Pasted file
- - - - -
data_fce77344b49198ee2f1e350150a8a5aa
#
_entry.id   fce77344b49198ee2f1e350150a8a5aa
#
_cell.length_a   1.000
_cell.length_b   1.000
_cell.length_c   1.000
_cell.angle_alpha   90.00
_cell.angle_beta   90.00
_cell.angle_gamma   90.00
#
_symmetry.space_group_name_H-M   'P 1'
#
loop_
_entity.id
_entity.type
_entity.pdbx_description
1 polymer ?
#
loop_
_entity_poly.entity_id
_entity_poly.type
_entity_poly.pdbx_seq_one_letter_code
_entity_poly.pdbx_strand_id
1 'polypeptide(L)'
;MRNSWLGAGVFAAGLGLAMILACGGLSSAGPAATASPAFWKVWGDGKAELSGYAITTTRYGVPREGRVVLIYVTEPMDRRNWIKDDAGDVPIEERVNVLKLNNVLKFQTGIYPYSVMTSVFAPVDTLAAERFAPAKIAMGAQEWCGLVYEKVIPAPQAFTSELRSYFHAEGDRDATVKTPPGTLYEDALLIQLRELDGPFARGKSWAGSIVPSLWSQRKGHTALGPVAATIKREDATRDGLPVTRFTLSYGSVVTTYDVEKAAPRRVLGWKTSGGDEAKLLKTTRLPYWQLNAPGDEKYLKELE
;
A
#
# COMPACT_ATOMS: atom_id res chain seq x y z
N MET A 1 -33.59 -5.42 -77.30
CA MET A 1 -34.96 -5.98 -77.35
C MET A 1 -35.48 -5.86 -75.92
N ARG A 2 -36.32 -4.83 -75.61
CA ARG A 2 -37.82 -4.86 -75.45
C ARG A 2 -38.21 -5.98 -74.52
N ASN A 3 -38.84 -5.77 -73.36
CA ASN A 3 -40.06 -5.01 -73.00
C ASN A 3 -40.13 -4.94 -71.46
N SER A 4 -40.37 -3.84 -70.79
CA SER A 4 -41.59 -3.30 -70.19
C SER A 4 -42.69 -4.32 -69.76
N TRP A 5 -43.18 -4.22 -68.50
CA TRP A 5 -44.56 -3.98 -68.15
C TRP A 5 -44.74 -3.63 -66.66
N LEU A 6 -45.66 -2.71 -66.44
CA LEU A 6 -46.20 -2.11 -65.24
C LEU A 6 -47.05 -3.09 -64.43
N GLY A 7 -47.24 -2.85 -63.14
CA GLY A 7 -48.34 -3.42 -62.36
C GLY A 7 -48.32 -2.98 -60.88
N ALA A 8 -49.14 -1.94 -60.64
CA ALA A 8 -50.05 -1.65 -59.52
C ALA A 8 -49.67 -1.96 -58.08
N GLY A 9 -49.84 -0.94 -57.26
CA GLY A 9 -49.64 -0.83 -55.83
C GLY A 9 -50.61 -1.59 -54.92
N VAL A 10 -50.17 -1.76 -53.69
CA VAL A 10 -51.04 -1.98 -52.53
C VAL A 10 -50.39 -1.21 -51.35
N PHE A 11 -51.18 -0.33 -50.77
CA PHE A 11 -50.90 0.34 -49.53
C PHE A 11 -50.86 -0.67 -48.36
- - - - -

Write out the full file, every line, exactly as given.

data_fce77344b49198ee2f1e350150a8a5aa
#
_entry.id   fce77344b49198ee2f1e350150a8a5aa
#
_cell.length_a   1.000
_cell.length_b   1.000
_cell.length_c   1.000
_cell.angle_alpha   90.00
_cell.angle_beta   90.00
_cell.angle_gamma   90.00
#
_symmetry.space_group_name_H-M   'P 1'
#
loop_
_entity.id
_entity.type
_entity.pdbx_description
1 polymer ?
#
loop_
_entity_poly.entity_id
_entity_poly.type
_entity_poly.pdbx_seq_one_letter_code
_entity_poly.pdbx_strand_id
1 'polypeptide(L)'
;MRNSWLGAGVFAAGLGLAMILACGGLSSAGPAATASPAFWKVWGDGKAELSGYAITTTRYGVPREGRVVLIYVTEPMDRRNWIKDDAGDVPIEERVNVLKLNNVLKFQTGIYPYSVMTSVFAPVDTLAAERFAPAKIAMGAQEWCGLVYEKVIPAPQAFTSELRSYFHAEGDRDATVKTPPGTLYEDALLIQLRELDGPFARGKSWAGSIVPSLWSQRKGHTALGPVAATIKREDATRDGLPVTRFTLSYGSVVTTYDVEKAAPRRVLGWKTSGGDEAKLLKTTRLPYWQLNAPGDEKYLKELE
;
A
#
# COMPACT_ATOMS: atom_id res chain seq x y z
N MET A 1 -33.59 -5.42 -77.30
CA MET A 1 -34.96 -5.98 -77.35
C MET A 1 -35.48 -5.86 -75.92
N ARG A 2 -36.32 -4.83 -75.61
CA ARG A 2 -37.82 -4.86 -75.45
C ARG A 2 -38.21 -5.98 -74.52
N ASN A 3 -38.84 -5.77 -73.36
CA ASN A 3 -40.06 -5.01 -73.00
C ASN A 3 -40.13 -4.94 -71.46
N SER A 4 -40.37 -3.84 -70.79
CA SER A 4 -41.59 -3.30 -70.19
C SER A 4 -42.69 -4.32 -69.76
N TRP A 5 -43.18 -4.22 -68.50
CA TRP A 5 -44.56 -3.98 -68.15
C TRP A 5 -44.74 -3.63 -66.66
N LEU A 6 -45.66 -2.71 -66.44
CA LEU A 6 -46.20 -2.11 -65.24
C LEU A 6 -47.05 -3.09 -64.43
N GLY A 7 -47.24 -2.85 -63.14
CA GLY A 7 -48.34 -3.42 -62.36
C GLY A 7 -48.32 -2.98 -60.88
N ALA A 8 -49.14 -1.94 -60.64
CA ALA A 8 -50.05 -1.65 -59.52
C ALA A 8 -49.67 -1.96 -58.08
N GLY A 9 -49.84 -0.94 -57.26
CA GLY A 9 -49.64 -0.83 -55.83
C GLY A 9 -50.61 -1.59 -54.92
N VAL A 10 -50.17 -1.76 -53.69
CA VAL A 10 -51.04 -1.98 -52.53
C VAL A 10 -50.39 -1.21 -51.35
N PHE A 11 -51.18 -0.33 -50.77
CA PHE A 11 -50.90 0.34 -49.53
C PHE A 11 -50.86 -0.67 -48.36